Chinese hostages freed by pirates are heading home
Updated: 2016-10-25 04:18
By Pan Zhongming in Nairobi and Wang Qingyun in Beijing(China Daily)
Sailors who were released in Somalia after being held hostage by pirates formore than four years smile, with tears in their eyes, as they arrive in Nairobi, Kenya, on Sunday. AP
Nine of the 10 Chinese sailors released after four-and-a-half years as hostages of Somali pirates boarded a China Southern Airlines flight home from Kenya's capital, Nairobi, on Monday.
One who is sick remained in Kenya.
The sailors, escorted by a working group of the Foreign Ministry, were expected to arrive in Guangzhou, Guangdong province, on Tuesday morning before going to their hometowns.
The 10 Chinese sailors — nine from the Chinese mainland and one from Taiwan — were among 26 hostages released by pirates in Somalia on Saturday. The others are from Indonesia, the Philippines, Cambodia and Vietnam. They were the last of the sailors taken hostage at the height of Somali piracy, although several hostages taken later still remain.
Chinese Foreign Ministry spokesman Lu Kang, at a regular news briefing on Monday, said China has always put priority on ensuring the life and security of the crew members, and he thanked the agencies and people involved in gaining the sailors' release.
Table by China Daily
The sailors were taken captive when their Omani-flagged fishing vessel, the Naham 3, was seized in March 2012 south of the Seychelles.
Pirates initially took 29 crew members hostage, but one person died during the hijacking and two more "succumbed to illness" during their captivity, according to a statement from the US-based group Oceans Beyond Piracy. Of the three who died, one was from the Chinese mainland and one from Taiwan.
"Am so, so happy. Really, am so, so happy. ... Thanks to you all," one of the hostages, Sudi Ahman, whose country was not immediately known, said after being flown to Kenya on Sunday.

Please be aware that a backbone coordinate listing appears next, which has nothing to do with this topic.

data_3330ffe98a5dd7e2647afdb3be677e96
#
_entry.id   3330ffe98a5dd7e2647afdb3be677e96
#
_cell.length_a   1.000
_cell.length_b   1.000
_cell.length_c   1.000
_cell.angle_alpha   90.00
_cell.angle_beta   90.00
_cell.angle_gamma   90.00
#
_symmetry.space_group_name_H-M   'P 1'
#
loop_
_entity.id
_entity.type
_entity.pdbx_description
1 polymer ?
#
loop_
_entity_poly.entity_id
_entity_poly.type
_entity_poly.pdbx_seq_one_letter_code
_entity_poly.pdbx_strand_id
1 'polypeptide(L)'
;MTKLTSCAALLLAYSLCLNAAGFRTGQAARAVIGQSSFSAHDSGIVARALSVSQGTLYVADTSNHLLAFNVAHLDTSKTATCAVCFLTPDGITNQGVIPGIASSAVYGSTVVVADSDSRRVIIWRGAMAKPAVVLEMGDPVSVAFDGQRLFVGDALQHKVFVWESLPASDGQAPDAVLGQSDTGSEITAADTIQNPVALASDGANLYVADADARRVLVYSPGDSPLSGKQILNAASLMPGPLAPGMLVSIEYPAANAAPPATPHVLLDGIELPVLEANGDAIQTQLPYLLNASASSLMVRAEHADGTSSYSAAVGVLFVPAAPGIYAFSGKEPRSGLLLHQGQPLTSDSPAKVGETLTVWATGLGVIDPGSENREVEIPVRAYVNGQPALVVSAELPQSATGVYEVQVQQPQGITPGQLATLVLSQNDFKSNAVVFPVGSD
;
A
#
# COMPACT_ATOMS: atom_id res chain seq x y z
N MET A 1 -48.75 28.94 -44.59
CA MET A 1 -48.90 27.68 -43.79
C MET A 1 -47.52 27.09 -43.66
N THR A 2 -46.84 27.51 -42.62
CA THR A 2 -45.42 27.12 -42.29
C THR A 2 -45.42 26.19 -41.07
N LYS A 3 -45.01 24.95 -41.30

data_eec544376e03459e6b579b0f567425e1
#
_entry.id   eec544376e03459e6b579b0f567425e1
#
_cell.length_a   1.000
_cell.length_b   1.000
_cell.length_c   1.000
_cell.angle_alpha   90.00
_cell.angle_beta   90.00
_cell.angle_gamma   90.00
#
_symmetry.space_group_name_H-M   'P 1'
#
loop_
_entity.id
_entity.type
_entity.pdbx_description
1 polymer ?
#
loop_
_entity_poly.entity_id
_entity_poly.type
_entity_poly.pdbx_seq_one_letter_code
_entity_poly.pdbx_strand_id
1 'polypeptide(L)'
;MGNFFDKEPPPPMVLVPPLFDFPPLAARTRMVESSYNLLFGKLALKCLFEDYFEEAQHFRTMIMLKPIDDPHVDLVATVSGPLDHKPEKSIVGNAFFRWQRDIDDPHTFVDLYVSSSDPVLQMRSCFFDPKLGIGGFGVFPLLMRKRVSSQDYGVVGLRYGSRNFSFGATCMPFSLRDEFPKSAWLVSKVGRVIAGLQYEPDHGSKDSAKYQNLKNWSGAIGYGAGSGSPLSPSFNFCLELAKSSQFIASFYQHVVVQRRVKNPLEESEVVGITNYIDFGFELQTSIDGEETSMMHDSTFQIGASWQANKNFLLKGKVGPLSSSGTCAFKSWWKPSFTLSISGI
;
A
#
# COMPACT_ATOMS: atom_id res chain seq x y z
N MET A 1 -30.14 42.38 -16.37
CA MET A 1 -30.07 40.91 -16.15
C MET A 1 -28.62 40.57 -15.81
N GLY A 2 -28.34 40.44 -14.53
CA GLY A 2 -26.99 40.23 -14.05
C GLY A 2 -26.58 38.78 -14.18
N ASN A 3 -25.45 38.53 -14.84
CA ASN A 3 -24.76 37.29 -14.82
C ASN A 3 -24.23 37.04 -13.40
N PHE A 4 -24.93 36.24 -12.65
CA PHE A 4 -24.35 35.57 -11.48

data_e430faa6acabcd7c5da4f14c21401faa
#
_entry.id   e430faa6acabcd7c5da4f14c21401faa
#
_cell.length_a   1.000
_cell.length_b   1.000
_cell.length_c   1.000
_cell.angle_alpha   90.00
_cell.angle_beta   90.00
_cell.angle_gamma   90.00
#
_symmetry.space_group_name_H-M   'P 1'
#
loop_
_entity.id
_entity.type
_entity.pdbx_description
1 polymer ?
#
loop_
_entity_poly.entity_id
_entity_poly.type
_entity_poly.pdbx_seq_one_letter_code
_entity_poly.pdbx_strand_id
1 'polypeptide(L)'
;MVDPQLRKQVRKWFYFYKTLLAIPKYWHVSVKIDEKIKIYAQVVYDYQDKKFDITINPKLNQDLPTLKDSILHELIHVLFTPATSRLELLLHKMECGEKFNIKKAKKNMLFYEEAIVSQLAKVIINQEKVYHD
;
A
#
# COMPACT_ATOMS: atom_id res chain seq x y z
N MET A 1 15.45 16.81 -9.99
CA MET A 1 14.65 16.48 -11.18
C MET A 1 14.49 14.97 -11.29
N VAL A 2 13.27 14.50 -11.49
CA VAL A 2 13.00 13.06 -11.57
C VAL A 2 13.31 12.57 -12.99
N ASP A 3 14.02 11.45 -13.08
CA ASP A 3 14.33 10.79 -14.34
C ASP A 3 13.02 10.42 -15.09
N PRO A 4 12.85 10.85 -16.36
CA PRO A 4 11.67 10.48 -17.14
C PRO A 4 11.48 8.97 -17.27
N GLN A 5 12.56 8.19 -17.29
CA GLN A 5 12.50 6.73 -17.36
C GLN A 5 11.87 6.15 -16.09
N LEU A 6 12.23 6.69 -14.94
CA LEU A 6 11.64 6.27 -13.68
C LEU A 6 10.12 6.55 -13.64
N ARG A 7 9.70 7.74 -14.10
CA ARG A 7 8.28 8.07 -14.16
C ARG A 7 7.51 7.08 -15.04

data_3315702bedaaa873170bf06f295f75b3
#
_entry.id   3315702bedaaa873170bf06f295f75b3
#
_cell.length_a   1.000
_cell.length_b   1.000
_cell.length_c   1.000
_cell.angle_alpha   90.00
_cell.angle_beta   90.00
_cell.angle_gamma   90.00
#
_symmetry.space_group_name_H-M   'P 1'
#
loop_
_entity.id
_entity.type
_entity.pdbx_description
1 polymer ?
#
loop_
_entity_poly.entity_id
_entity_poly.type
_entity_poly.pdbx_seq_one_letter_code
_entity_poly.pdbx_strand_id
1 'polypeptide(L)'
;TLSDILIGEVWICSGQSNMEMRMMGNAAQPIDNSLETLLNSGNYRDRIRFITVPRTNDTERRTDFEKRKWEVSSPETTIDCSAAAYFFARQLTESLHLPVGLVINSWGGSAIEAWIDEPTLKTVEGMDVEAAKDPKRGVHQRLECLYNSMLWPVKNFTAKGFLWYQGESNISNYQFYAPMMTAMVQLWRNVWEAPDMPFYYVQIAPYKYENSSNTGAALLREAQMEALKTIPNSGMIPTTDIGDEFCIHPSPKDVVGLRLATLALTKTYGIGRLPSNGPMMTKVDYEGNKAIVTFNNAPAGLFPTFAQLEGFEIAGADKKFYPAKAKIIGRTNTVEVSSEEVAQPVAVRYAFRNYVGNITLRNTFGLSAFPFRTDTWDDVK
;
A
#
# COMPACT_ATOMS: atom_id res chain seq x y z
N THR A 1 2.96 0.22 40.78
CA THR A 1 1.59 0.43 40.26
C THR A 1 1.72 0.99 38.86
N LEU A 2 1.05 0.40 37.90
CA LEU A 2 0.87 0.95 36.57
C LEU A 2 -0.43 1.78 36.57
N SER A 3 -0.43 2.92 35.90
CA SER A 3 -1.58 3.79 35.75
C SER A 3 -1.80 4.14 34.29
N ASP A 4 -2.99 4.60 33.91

Some of the sailors were unable to hold back tears on Sunday, while others hugged each other and smiled broadly.
One of the Chinese sailors arrives at Kenyatta International Airport in Nairobi, Kenya, on Sunday. SUNRUIBO/ XINHUA
Bile Hussein, a representative of the pirates, was quoted by media as saying that $1.5 million in ransom was paid for the sailors' release. The claim could not be independently verified.
John Steed, coordinator of Hostage Support Partners, which helped negotiate the release, had gone to the Somali city of Galkayo to fetch the crew of the Naham 3, who had been held hostage for longer than any other crew except for four Thais released last year after nearly five years in captivity.
"The crew members are all malnourished. ... They have spent over four-and-a-half years in deplorable conditions away from their families," he said.
"We have achieved what we achieved today by getting elders, the religious community and local leaders and regional government all involved to put pressure on these guys to release the hostages," Steed added.
He said one of the hostages had a bullet wound in a foot, one had suffered a stroke and another had diabetes.
The weakness of Somalia's central government made it hard for negotiators to reach "emergency contacts", thus compromising intergovernmental efforts, said Yuan Tiecheng of Riskon International, a Beijing-based security service provider.
Such cases usually require involvement of private participants, since a large role by governments might induce kidnappers to raise the ransom amount, Yuan added.
Wang Hanling, a researcher of maritime law of the Chinese Academy of Social Sciences, said the release was difficult due to the fact that maritime piracy had become organized in the region.
"The successful release shows that the Chinese government has indeed tried all it can to ensure the safety of the sailors held hostage, and that China's diplomacy is for its people," Wang said.
International mediators said the action marks a turning point in the long battle against Somali piracy.
Piracy off Somalia's coast was once a serious threat to the global shipping industry. Attacks have dropped off dramatically in recent years amid patrols by the navies of China, India and NATO countries.
Wang, the CASS researcher, said the incident shows that it's necessary to continue such patrols to ensure the safety of the region.
At the peak of the piracy epidemic in January 2011, Somali pirates held 736 hostages and 32 boats.
According to Oceans Beyond Piracy, while overall numbers are down in the Western Indian Ocean, pirates in the region attacked at least 306 seafarers last year.
While there has not been a successful attack on a commercial vessel since 2012, there have been several on fishing boats. Ten Iranians taken hostage last year and three Kenyans — one a seriously ill, paralyzed woman — remain in the hands of pirates, said Steed.
Agence France-Presse and The Associated Press contributed to this story.
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